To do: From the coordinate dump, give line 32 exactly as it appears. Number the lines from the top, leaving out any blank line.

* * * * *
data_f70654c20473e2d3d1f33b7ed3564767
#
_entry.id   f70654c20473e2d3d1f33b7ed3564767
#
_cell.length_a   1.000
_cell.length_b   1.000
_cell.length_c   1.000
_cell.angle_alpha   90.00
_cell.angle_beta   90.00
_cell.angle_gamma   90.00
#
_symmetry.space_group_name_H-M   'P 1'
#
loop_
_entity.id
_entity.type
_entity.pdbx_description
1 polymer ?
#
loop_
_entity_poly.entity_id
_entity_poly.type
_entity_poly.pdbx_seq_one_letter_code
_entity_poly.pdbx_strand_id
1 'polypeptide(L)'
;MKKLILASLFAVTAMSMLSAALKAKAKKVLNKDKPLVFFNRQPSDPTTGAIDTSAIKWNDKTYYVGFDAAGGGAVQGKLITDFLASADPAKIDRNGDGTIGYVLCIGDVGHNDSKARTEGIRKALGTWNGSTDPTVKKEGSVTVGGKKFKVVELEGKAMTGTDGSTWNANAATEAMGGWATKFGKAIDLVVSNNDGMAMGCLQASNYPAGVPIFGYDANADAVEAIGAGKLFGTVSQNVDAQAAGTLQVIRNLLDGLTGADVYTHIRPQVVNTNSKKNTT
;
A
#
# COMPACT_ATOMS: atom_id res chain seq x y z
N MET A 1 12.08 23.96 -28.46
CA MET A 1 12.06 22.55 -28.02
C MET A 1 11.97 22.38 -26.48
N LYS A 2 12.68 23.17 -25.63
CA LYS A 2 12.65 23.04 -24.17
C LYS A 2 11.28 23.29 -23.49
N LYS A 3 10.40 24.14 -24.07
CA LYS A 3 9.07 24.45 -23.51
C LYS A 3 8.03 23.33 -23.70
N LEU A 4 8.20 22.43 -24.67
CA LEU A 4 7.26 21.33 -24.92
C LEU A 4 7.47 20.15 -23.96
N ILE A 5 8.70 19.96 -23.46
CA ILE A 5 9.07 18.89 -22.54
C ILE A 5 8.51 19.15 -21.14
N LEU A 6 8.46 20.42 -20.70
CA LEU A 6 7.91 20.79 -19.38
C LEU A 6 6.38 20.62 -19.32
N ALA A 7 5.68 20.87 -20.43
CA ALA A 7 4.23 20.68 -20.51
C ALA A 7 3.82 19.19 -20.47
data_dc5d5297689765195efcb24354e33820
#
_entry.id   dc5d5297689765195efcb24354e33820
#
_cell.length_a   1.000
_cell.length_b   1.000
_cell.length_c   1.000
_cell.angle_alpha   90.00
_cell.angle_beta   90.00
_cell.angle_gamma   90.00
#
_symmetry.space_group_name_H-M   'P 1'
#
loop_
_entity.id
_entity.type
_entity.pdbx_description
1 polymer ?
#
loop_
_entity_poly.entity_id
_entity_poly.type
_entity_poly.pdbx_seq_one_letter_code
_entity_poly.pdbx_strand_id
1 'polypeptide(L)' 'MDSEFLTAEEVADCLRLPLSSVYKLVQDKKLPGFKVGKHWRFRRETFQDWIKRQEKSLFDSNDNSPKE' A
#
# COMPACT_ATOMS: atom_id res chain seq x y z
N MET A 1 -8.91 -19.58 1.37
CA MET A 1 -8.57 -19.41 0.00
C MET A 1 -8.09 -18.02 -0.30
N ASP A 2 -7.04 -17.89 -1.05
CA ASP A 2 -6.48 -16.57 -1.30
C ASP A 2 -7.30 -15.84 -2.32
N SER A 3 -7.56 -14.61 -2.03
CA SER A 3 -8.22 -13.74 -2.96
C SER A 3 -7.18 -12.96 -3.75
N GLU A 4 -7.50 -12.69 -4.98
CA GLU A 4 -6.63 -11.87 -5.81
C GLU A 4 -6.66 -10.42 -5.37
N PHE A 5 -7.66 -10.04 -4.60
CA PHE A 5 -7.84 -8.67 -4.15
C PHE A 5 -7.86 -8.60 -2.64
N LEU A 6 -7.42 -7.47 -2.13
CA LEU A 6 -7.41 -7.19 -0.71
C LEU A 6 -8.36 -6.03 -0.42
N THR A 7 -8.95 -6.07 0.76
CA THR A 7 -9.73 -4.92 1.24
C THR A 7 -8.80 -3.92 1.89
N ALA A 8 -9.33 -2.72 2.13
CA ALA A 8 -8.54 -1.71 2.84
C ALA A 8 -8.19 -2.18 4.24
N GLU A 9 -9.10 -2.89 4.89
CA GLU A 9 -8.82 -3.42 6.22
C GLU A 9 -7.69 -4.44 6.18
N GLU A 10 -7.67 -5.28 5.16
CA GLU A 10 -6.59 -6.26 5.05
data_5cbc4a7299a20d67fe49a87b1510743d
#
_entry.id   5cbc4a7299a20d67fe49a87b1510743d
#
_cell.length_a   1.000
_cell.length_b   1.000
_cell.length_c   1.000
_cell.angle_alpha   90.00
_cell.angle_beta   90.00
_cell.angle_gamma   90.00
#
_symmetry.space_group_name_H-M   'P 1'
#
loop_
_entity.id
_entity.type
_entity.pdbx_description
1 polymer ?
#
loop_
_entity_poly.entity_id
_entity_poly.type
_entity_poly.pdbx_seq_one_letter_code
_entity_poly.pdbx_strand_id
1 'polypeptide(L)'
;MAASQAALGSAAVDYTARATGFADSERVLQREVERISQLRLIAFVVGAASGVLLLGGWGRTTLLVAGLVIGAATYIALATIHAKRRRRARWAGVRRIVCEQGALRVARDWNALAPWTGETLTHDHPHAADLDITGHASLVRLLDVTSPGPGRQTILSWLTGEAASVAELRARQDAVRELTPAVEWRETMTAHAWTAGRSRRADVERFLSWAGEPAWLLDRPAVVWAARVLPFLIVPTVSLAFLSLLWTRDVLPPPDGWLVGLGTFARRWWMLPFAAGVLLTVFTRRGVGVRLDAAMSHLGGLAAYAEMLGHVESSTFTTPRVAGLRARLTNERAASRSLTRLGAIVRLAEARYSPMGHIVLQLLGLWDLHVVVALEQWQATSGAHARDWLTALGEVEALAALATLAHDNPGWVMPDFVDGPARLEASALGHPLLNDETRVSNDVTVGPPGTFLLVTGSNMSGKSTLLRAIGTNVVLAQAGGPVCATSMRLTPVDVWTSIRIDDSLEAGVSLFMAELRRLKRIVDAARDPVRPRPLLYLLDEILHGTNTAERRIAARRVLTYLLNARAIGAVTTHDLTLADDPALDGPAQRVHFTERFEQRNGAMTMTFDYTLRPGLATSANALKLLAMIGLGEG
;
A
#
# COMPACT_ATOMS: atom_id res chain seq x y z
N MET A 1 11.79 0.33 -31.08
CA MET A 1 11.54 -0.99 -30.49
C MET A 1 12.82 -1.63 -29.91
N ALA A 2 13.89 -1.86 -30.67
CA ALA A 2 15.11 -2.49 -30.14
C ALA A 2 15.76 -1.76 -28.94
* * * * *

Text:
CA MET A 1 12.06 22.55 -28.02